Bush, S. Korea United Against Nuclear N. Korea
STEVE INSKEEP, host:
This is MORNING EDITION from NPR News. I'm Steve Inskeep.
RENEE MONTAGNE, host:
And I'm Renee Montagne.
President Bush is in South Korea where he conferred with the country's leader in advance of tomorrow's opening of a 21-nation trade and economic summit. The two men agreed that a nuclear North Korea will not be tolerated and they expressed the hope that the ongoing six-party talks on North Korea's nuclear ambitions will be successful. NPR's David Greene is with the president.
And, David, concern over North Korea was a major topic during today's talks, I gather.
DAVID GREENE reporting:
It was. You know, President Bush and President Roh Moo-hyun aren't always in perfect sync on North Korea. Mr. Bush usually talks tough and is wary of making any deals with North Korea's leader, Kim Jong Il, and South Korea's always pretty skittish about threatening the North too much since it shares a border with them.
But as the APEC summit gets ready to open, the two leaders really seem to want to show a united front here. North Korea agreed in principle in September to abandon its nuclear weapons program, and, for the moment, Mr. Bush seems ready to let at least a few days of diplomatic discussion work their course. He seems to have toned down his rhetoric here for now. In Brazil, he called Kim Jong Il a tyrant. There's been none of that since Mr. Bush arrived in Asia.
MONTAGNE: Bird flu is another hot topic there. What role will that play at the APEC summit, which opens tomorrow?
GREENE: Well, the White House says it's going to play a pretty big role. They said if there's any real tangible achievement from this summit, it will be on bird flu. Asia, as you know, has seen actual cases and there's some anxiety here. The White House basically said it's an issue that can't be avoided. And the leaders really want to come away with some kind of regional plan to confront a possible pandemic.
But Mr. Bush is also trying to make sure that trade is a big issue here, as well. He seemed to learn a lesson at a Latin American summit this month, that agricultural subsidies in place in the US and other countries can really complicate new trade deals, and he wants nations to come to the table and discuss whether those subsidies are really needed, and he wants to use this summit to get those conversations really moving.
MONTAGNE: Now this summit is not being held in Seoul, South Korea's capital. You're down in a city quite far to the south. Why did South Korea's President Roh decide to host the summit there?
GREENE: Well, indeed, we're in South Korea's second-largest city, Busan. It's a gritty manufacturing port that has a few million people in it and it is far to the south. You know, President Roh is from this part of South Korea, and this seems to be his chance to show it off to the world and at least give it some attention. He's always been known for beating the odds. He comes from a gritty part of the country. He didn't have an elite education. He went to school in Busan and studied and passed the bar on his own. He was a human rights and labor rights lawyer before coming into politics. He even survived an impeachment. So he's coming to his part of the country. He's being seen as a lame duck by some in the country, but this summit surely gives him a chance for a last hurrah if it's seen as a success.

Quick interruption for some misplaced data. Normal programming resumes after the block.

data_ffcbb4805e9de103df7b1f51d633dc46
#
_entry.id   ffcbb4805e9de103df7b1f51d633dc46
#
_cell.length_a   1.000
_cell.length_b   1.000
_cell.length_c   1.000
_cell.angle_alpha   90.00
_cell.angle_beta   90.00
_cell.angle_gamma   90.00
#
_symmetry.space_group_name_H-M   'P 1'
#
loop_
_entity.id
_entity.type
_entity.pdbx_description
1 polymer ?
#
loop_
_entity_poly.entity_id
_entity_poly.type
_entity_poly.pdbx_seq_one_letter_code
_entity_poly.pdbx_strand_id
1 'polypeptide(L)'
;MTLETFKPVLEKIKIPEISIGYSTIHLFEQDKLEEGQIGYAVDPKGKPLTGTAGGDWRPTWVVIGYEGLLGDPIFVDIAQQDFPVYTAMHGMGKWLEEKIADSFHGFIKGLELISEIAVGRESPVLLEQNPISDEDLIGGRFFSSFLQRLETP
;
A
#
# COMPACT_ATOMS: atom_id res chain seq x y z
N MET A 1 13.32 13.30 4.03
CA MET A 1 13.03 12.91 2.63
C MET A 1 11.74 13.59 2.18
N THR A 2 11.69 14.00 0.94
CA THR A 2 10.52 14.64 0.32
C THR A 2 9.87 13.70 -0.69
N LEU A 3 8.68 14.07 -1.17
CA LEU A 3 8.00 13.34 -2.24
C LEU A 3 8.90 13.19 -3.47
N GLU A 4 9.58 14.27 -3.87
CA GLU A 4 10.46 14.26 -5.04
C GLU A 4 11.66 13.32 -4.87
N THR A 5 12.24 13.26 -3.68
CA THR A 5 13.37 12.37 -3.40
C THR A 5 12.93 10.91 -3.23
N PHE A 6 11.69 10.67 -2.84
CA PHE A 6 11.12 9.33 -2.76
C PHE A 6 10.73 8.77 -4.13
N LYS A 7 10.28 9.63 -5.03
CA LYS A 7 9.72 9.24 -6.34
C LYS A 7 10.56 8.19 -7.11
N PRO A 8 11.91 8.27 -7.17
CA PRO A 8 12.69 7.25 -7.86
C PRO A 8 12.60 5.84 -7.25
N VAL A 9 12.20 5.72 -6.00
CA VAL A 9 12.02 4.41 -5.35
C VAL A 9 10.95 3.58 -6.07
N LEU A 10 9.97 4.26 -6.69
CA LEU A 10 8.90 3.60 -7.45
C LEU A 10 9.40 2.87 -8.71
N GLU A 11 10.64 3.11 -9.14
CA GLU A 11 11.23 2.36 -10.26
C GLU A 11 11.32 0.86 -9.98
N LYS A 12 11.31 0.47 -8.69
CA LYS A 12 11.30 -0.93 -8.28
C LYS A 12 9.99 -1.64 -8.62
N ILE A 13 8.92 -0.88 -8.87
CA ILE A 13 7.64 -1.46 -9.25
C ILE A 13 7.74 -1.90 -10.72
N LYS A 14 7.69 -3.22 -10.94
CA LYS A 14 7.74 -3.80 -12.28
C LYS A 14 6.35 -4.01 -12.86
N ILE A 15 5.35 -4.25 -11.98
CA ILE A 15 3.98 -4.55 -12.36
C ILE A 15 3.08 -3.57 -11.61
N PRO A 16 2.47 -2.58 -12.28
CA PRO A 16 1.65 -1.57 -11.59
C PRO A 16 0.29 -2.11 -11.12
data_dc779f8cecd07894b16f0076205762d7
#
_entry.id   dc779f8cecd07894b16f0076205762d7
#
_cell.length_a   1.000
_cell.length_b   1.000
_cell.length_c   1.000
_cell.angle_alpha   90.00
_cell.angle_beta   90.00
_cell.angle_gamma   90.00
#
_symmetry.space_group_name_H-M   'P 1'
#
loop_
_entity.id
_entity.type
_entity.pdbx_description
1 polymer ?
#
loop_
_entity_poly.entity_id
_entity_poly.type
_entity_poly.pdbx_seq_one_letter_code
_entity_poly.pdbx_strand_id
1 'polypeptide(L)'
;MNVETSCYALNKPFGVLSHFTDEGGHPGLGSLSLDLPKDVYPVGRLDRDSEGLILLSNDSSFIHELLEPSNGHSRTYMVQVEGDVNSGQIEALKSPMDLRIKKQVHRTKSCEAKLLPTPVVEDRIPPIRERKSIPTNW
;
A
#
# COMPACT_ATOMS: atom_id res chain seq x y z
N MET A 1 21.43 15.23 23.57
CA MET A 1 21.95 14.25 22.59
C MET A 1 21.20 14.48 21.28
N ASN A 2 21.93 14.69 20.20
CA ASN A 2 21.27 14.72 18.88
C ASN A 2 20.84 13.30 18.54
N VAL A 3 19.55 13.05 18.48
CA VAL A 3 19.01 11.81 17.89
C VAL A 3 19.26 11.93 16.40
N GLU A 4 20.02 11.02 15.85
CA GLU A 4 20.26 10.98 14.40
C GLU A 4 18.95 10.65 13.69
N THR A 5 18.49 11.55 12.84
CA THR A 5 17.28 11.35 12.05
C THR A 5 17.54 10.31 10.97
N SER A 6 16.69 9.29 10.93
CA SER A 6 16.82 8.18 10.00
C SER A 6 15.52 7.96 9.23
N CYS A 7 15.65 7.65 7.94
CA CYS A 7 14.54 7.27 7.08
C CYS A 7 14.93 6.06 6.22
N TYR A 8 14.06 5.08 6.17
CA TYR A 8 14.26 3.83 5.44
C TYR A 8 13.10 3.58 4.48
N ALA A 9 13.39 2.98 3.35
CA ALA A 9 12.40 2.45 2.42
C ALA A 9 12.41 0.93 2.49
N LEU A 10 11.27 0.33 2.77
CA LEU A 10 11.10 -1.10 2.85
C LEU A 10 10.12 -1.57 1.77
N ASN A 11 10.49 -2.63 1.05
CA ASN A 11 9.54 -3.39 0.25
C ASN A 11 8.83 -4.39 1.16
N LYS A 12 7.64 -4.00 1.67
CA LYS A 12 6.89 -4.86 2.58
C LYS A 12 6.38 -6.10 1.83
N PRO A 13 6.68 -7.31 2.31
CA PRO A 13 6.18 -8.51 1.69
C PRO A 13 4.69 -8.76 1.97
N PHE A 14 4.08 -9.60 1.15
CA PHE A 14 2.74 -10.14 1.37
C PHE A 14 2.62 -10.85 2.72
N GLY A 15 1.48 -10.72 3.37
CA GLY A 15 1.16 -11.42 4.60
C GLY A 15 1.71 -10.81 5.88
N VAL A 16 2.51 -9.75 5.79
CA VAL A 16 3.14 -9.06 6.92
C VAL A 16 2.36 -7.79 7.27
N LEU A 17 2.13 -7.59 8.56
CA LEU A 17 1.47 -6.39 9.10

MONTAGNE: And, David, it seems the war in Iraq follows President Bush wherever he goes, and, today, there in South Korea, he responded to Vice President Dick Cheney's attack against the war's critics.
GREENE: He did. It was the first question that he got at the news conference with President Roh. A reporter asked if President Bush agreed with Vice President Cheney, who said in a speech in Washington that it was reprehensible for Democrats to suggest that the president deliberately misled Americans as he made the case for war in Iraq. Mr. Bush seemed eager to respond, though, and eager to lend his voice to what the vice president had said. Mr. Bush called his Democratic critics irresponsible, and that's something he's been saying for a number of days now, and this is all part of a White House plan.
One of the president's top advisers, Dan Bartlett, came back and talked to a lot of the reporters who are traveling here with the president and he said they're engaged in a sustained counterattack. And polls show a majority of Americans think the president did mislead the American people. So whatever the White House says, they face an uphill battle right now.
MONTAGNE: David, thanks very much.
GREENE: Pleasure, Renee.
MONTAGNE: NPR's David Greene with the president in South Korea.
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